Communication is huge. I mean, if you really ended up on a desert island would you really listen to those ten records? Or any for that matter? And with whom would you share what you'd found?
I say, you wouldn't; you wouldn't; and no one, respectively.
Hopefully I could be magnanimous, choosing ten records I'd only heard good things about, taking them along to form feral memories once I got there. I've never heard one of the good Little Feat records, never (really) gave Jay-Z a chance (though truthfully the sandiest isle is unlikely to change that), never got to hear the really good first Scorpions record about which Max speaks so highly. Ideally some day I'd be rescued from beach and music alike, and those memories would emphasize a faith in mystery and a reliance on the kind of hope that doesn't cling to old markers.
I mention it because lately I've been listening to classical music more frequently, and as often confronting questions obstructed by a real language barrier. I have no idea how--beyond a kind of non-descriptive, basically grunt-like, effusion to communicate about what I hear. And suddenly that is a very big problem.
Scholars want to talk about theory, remote points of historic interest, and in such a jealously encrypted adjectival language; everybody else wants to talk about The Scorpions.
Maybe I'd be luckier if I ended up on a desert island with just the greats--all of them in encyclopedia form, and no distractions. I could just listen and learn, like it was 'Spanish'. Then with luck I might eventually find my way home, bringing with me with some sound linear perspective on what made Hector Berlioz Hector Berlioz.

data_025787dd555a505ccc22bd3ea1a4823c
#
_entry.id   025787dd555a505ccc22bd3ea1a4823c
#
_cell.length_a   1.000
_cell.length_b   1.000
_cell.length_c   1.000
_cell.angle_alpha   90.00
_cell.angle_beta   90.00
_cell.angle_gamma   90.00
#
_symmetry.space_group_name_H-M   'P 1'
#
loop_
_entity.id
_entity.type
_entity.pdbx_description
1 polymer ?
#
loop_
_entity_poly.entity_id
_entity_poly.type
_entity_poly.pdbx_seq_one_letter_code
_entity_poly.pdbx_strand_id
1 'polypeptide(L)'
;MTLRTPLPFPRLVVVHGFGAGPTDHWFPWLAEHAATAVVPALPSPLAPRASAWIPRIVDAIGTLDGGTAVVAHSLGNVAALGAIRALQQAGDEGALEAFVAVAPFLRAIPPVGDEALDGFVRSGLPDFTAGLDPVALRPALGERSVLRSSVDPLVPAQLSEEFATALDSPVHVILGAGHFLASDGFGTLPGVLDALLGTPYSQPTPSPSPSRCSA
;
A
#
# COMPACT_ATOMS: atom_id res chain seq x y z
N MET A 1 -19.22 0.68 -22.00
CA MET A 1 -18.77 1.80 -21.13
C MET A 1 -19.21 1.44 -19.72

For now it is the enjoyment of labels like Columbia Masterworks in the 50's (the lp shown above was made in 1953) which seemed capable of transcending the communication woes commonly associated with listening to classical music, using the art, graphic detailing, analog austerity, and last but not least, musical substance. To use a term commonly associated with Ben Shahn, the artist whose work decorates this cover, it is humanistic. Somewhere in its aspirations is a good-hearted desire to explain something that cannot be explained, merely sensed and accepted--non-descriptively grunting all the while if need be.
On a final, digressive and somewhat deranged note...
It seems only appropriate to conclude with a recurring dream seeing how it expands on some deeply seeded, but evidently manifested misgivings I have about the desert island disc list concept. In this dream I am waylaid on an isle roughly the size of a portobello mushroom. I'm satisfied with my new fate for a while. However, all too quickly the satisfaction fades, and my interest in all foreign mysteries such as they are, fades with it. Desperately I shape a blade from a wedge of volcanic stone and cut myself on the wrist as I'd seen done in movies. Then, for what reason is unclear, I jump back into the ocean, perhaps hoping the surf will render me unconscious and I don't suffer so much. Great tumbling occurs, interspersed with white and green arcs of water. I'm spit back down on the beach only to find the wave has cauterized the wound. Disastrous. More desperately still I cut more away, fingers, the hand, to the elbow the arm, etc. But each time, having returned to the sea I am spit out with wounds sealed. Finally vanity intercedes, and I stop. I haven't so much left to cut off, and I do want something left to be held by the ladies when I get back. Look, there he goes. He's the one who conquered Nature. My hero. He has the hands of a sculptor who has worked in iron for many years.